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Anti-ribosomal P protein antibodies detected by immunoblotting in patients with connective tissue diseases: their specificity for SLE and association with IgG anticardiolipin antibodies
  1. A Ghirardelloa,
  2. A Doriaa,
  3. S Zampieria,
  4. R Gerlib,
  5. E Rapizzia,
  6. P F Gambaria
  1. aDivision of Rheumatology, Department of Medical and Surgical Sciences, University of Padova, Padova, Italy, bDepartment of Clinical and Experimental Medicine, University of Perugia, Perugia, Italy
  1. Dr A Doria, Division of Rheumatology, Department of Medical and Surgical Sciences, University of Padova, Policlinico Universitario, Via Giustiniani 2, 35128 Padova, Italyadoria{at}


OBJECTIVE To assess the prevalence and clinical and serological associations of anti-ribosomal P protein antibodies (anti-P antibodies) in patients with connective tissue diseases (CTDs) and investigate the immunobiological nature of autoantibody clustering in which anti-P antibodies play a part.

METHODS IgG anti-P antibodies in the sera of 267 patients with CTDs and 31 healthy subjects were analysed by immunoblotting performed on cytoplasmic extract of Raji cells. 60 patients with systemic lupus erythematosus (SLE), 32 systemic sclerosis, 46 primary Sjögren's syndrome, 16 poly/dermatomyositis, 11 rheumatoid arthritis, 8 undifferentiated CTD, 72 overlap CTD, and 22 primary antiphospholipid syndrome were studied. Anti-P antibodies were affinity purified by elution from nitrocellulose bound antigen and tested by ELISA for their binding activity to cardiolipin.

RESULTS Anti-P antibodies were detected in 16 (6%) patients and in none of the controls: 12/60 SLE (20%) and 4/80 undifferentiated/overlap patients with CTD (5%). A close association of IgG antibodies with P proteins and with cardiolipin was seen in lupus sera (p=0.0009, odds ratio 18.33). Anti-P antibodies from 9 of 12 anti-P lupus serum samples could be affinity purified and none of the affinity purified fractions cross reacted with ELISA plate coated cardiolipin.

CONCLUSIONS Anti-P immunoreactivity is a specific marker of SLE and lupus-like disease and its detection is recommended as a powerful diagnostic tool. Anti-P antibodies are strongly clustered with IgG anticardiolipin antibodies in lupus sera, even if they are independently elicited. This suggests that their cognate autoantigens play a part in a common pathogenetic pathway in SLE.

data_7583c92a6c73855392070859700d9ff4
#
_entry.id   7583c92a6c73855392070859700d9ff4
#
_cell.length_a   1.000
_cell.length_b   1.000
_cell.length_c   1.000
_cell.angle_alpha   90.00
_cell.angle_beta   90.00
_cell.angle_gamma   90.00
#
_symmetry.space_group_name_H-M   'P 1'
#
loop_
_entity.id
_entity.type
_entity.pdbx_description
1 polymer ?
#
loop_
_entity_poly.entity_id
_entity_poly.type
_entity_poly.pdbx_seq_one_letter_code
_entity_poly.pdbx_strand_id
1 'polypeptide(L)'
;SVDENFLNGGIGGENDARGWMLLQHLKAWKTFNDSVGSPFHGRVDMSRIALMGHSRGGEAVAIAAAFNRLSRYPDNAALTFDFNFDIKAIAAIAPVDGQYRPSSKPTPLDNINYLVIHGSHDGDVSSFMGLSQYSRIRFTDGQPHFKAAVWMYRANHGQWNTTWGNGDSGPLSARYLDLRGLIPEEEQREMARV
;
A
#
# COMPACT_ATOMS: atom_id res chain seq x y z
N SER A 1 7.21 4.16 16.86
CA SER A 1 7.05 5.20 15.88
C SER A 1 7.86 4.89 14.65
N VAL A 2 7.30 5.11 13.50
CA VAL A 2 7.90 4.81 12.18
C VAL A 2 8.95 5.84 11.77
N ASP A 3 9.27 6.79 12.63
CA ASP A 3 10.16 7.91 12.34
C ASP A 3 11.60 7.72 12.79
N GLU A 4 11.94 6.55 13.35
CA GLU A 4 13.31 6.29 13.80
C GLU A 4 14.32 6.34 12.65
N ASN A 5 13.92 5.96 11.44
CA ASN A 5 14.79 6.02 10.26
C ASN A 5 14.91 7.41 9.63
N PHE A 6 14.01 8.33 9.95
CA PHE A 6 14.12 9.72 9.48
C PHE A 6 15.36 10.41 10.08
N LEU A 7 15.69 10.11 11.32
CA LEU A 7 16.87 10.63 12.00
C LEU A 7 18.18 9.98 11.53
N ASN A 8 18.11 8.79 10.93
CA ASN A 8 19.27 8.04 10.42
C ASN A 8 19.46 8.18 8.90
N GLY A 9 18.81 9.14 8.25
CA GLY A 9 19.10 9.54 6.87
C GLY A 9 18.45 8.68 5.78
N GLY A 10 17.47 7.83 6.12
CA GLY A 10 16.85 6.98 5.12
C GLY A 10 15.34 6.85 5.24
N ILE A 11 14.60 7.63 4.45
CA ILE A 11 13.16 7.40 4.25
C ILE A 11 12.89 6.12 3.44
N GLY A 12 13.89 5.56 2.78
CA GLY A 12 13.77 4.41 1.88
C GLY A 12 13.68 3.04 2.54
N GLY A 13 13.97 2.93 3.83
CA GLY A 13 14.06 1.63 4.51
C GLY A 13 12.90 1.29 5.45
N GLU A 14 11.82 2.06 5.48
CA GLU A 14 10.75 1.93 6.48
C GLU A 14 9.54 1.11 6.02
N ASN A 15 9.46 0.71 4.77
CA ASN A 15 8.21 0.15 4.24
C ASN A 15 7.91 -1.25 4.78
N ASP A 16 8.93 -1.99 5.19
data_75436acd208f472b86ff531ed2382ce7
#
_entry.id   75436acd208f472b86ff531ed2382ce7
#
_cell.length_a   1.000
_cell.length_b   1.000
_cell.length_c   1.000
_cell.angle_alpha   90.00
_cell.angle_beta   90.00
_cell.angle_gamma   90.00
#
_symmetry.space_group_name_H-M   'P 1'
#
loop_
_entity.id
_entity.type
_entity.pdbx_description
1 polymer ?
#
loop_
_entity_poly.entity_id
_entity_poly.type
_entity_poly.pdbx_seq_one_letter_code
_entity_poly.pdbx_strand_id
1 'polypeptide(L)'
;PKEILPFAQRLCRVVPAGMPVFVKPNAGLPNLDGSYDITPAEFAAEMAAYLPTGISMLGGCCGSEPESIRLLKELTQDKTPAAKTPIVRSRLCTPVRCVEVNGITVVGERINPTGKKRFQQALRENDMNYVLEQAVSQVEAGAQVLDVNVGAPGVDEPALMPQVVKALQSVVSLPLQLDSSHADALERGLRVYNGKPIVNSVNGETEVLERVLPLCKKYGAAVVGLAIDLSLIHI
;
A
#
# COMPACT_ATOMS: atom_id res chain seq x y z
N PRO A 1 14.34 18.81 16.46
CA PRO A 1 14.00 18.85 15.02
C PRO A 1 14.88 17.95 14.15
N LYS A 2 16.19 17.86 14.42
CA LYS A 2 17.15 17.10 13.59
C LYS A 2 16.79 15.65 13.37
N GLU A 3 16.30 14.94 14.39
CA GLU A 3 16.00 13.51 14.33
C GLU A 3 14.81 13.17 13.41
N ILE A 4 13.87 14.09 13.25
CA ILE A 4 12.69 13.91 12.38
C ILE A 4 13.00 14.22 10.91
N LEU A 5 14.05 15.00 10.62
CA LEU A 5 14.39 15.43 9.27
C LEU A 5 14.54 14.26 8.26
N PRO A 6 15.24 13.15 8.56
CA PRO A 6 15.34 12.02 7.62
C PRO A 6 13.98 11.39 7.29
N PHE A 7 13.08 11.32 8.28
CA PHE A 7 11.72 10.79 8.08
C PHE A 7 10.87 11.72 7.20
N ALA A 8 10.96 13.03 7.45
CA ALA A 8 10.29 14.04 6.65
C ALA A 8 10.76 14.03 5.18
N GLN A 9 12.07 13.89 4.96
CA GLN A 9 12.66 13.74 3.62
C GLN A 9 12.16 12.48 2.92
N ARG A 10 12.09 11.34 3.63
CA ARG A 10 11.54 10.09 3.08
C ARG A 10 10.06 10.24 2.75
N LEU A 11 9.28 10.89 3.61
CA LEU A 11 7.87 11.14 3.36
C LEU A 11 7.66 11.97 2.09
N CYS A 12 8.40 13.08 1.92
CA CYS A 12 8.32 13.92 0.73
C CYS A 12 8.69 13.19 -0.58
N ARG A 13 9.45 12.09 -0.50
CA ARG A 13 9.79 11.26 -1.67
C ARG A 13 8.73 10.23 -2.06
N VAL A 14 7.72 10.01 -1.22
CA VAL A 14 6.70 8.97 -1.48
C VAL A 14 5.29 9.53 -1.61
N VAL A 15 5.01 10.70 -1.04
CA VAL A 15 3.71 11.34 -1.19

• ribosomal P protein
  • cardiolipin
  • antibodies
  • connective tissue disease

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A characteristic feature of patients with connective tissue diseases (CTDs) is detection of high levels of autoantibodies to intracellular “self” antigens in the serum. Together with antibodies specific for nuclear constituents, immunoreactivities to cytoplasmic components are also identified. Among them, antiribosomal antibodies are biologically well characterised, but a great deal of research is still devoted to their clinical and pathogenetic significance.1 They may recognise ribosomal RNA2 ,3 or protein epitopes within eukaryotic ribosome subunits. Three alanine-rich phosphoproteins (“P” proteins), P0, P1, and P2, with an apparent molecular weight of 38, 19, and 17 kDa respectively, are the major targets of antibodies to ribosomal proteins2 ,4; rarely, proteins other than the P proteins are also recognised as autoantigens.5 ,6

The autoimmune response against ribosomes has recently received increasing attention owing to the characterisation, sequencing, and synthesis of antigenic determinants and subsequent improvement in proper detection methods. Anti-P immunodominant epitope is a single sequential epitope contained within a 22 amino acid carboxy terminal peptide shared by the three P proteins,7 though evidence of antibodies recognising a conformational determinant(s) has also been obtained.7

Anti-P antibodies are predominantly found in the serum of patients with systemic lupus erythematosus (SLE), and their association with neuropsychiatric, hepatic, and renal disease has long been controversial and is still being investigated.1 ,8 ,9

Detection of anti-P antibodies is not so easily approached: discordant data and laboratory shortcomings are common. Nowadays, immunoblotting and enzyme linked immunosorbent assay (ELISA) techniques have the highest sensitivity and specificity. Western blotting on purified ribosomes is considered the gold standard10 ,11 and agrees well with quantitative tests, such as radioimmunoassay and ELISA,11-13 being, therefore, the most commonly used confirmatory test.

Our study was undertaken to evaluate the sensitivity and specificity of anti-P antibodies detected by immunoblotting for the classification of individual CTDs in the serum samples of a large cohort of patients and to investigate the possible associations of anti-P antibodies with other serum autoantibodies. Blot-affinity purification of circulating anti-P antibodies was used to determine the immunological nature of serological clustering.